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Multiple implements same interface

 
Nanchun Lin
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Hello, everybody,
I find that several classes in the java.util pacakage implements same interface several times. For example,
LinkedList extends AbstractSequentialList implements List, Cloneable, Serializable
AbstractSequentialList extends AbstractList
AbstractList extends AbstractCollection implements List
So, LinkedList implements List twice, one directly, one indirectly.
Can anybody give me an explanation?
Thanks,
Nanchun
 
jason adam
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AbstractList most likely implements a default behavior for methods defined in the List interface.
Your classes like ArrayList, LinkedList, etc. that implement List also probably define a more specific implementation of the methods defined in List, so override the default provided by AbstractList.
 
Thomas Paul
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Originally posted by Nanchun Lin:
Can anybody give me an explanation?
What kind of explanation do you want? How about it makes it a lot easier to see that LinkedList implements List by putting it directly in the class defintion.
 
Nanchun Lin
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Hi, Jason and Thomas,
Thank you very much for giving me a reply.
What I want to know is why Sun writes "implements List" again in LinkedList class? Is there any other reason than for convenience? One of my friends told me that it may improve the performance. If so, why LinkedList does not implement Collection interface again?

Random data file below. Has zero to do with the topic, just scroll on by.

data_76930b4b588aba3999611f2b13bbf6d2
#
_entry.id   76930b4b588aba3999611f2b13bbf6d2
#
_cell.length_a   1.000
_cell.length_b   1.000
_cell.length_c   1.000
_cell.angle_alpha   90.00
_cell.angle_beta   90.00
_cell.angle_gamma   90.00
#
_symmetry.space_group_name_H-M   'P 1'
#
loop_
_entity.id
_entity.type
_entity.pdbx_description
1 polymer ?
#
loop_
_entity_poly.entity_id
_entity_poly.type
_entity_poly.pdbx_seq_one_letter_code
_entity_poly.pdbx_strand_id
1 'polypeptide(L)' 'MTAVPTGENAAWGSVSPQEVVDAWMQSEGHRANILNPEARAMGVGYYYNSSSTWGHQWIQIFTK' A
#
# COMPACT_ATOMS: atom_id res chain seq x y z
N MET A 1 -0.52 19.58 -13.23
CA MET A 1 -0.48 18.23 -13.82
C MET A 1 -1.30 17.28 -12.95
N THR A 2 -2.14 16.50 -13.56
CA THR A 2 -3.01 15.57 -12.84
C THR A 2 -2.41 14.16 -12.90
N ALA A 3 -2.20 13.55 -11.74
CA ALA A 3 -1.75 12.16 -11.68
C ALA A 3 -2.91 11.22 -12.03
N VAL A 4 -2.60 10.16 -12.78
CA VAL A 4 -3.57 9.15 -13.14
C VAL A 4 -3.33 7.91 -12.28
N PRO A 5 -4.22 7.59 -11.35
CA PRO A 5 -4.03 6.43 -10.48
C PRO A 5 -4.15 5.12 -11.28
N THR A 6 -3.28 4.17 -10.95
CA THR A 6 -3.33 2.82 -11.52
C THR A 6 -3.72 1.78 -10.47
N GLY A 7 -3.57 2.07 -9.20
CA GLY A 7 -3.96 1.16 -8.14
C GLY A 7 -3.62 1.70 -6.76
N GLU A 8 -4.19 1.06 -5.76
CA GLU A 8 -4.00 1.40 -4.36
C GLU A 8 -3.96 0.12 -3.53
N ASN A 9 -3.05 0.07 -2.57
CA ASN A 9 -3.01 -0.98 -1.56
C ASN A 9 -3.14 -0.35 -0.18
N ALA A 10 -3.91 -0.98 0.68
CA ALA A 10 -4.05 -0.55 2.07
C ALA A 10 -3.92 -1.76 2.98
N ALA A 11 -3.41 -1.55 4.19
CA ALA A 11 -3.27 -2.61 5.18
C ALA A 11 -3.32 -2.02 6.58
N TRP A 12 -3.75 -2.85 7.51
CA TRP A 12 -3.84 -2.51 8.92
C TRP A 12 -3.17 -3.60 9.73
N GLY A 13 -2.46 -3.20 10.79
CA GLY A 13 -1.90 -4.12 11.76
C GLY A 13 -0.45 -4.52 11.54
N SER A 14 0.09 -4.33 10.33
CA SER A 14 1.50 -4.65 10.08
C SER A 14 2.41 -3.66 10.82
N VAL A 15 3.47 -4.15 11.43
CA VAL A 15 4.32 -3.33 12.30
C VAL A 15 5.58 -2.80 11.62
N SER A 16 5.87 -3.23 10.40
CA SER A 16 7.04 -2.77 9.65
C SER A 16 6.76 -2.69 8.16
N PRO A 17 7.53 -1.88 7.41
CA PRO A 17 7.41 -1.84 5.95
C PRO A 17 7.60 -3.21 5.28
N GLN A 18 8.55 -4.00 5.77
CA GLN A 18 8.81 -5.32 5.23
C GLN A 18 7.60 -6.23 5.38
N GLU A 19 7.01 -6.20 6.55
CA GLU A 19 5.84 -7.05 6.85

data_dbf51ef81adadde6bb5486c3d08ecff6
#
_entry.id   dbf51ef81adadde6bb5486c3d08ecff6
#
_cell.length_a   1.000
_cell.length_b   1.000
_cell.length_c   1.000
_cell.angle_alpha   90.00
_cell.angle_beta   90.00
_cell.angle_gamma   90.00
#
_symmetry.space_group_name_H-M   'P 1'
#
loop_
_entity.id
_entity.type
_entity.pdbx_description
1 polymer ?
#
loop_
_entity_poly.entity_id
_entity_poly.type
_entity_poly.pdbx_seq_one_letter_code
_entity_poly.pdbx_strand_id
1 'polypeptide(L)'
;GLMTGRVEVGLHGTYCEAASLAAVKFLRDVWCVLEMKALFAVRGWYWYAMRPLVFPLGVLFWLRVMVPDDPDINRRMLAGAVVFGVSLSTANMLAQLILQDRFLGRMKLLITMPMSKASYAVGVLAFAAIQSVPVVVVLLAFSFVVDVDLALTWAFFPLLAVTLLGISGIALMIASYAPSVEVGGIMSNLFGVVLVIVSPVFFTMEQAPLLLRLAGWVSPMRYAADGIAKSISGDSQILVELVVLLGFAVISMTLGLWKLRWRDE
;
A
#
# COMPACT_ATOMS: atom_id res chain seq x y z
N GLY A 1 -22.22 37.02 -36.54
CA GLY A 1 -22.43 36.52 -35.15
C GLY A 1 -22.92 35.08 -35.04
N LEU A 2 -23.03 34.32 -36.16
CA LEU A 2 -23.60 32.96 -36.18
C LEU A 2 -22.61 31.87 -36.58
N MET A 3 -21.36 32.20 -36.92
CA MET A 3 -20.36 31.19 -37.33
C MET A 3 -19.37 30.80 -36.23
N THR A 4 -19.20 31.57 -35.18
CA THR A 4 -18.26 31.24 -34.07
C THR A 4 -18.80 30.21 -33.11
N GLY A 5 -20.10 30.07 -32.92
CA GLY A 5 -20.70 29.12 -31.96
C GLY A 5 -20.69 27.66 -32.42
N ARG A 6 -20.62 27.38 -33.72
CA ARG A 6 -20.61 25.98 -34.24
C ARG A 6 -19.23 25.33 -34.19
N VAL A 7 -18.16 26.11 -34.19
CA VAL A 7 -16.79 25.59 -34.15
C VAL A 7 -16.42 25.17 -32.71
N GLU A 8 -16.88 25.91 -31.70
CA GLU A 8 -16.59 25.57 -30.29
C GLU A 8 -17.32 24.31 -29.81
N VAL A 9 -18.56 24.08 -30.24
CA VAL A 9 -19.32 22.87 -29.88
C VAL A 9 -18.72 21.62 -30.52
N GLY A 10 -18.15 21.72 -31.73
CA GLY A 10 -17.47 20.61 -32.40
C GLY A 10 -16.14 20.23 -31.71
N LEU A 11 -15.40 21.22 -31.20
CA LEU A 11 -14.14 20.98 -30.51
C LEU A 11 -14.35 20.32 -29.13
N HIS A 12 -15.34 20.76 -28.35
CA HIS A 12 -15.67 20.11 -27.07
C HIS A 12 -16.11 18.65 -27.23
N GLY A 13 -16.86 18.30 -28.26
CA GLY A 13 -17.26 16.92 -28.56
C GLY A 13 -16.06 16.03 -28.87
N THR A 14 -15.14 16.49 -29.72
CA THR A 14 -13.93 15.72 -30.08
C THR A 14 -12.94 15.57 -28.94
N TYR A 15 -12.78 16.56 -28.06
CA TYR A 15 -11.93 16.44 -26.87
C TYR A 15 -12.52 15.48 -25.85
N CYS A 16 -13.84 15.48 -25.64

If LinkedList wants to provide some specific implementation of List interface, it can override the functions directly and it need not write the "implements List" again.
Nanchun
 
Thomas Paul
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The general idea is that if a class extends a class that implements an interface, the the hierarchy of interfaces is not clearly evident. It makes it much easier to see if the interface is directly listed. It has nothing to do with performance.
 
jason adam
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Nanchun- true, since the method is already there you can just override.
I guess having the implements List there, even though it already implements it, is an easier way for someone looking through the API to go directly to the interface involved, like Thomas is saying, versus having to traverse through the extended class and its interfaces. A little uncomfortable with that, but it does make some sense.
 
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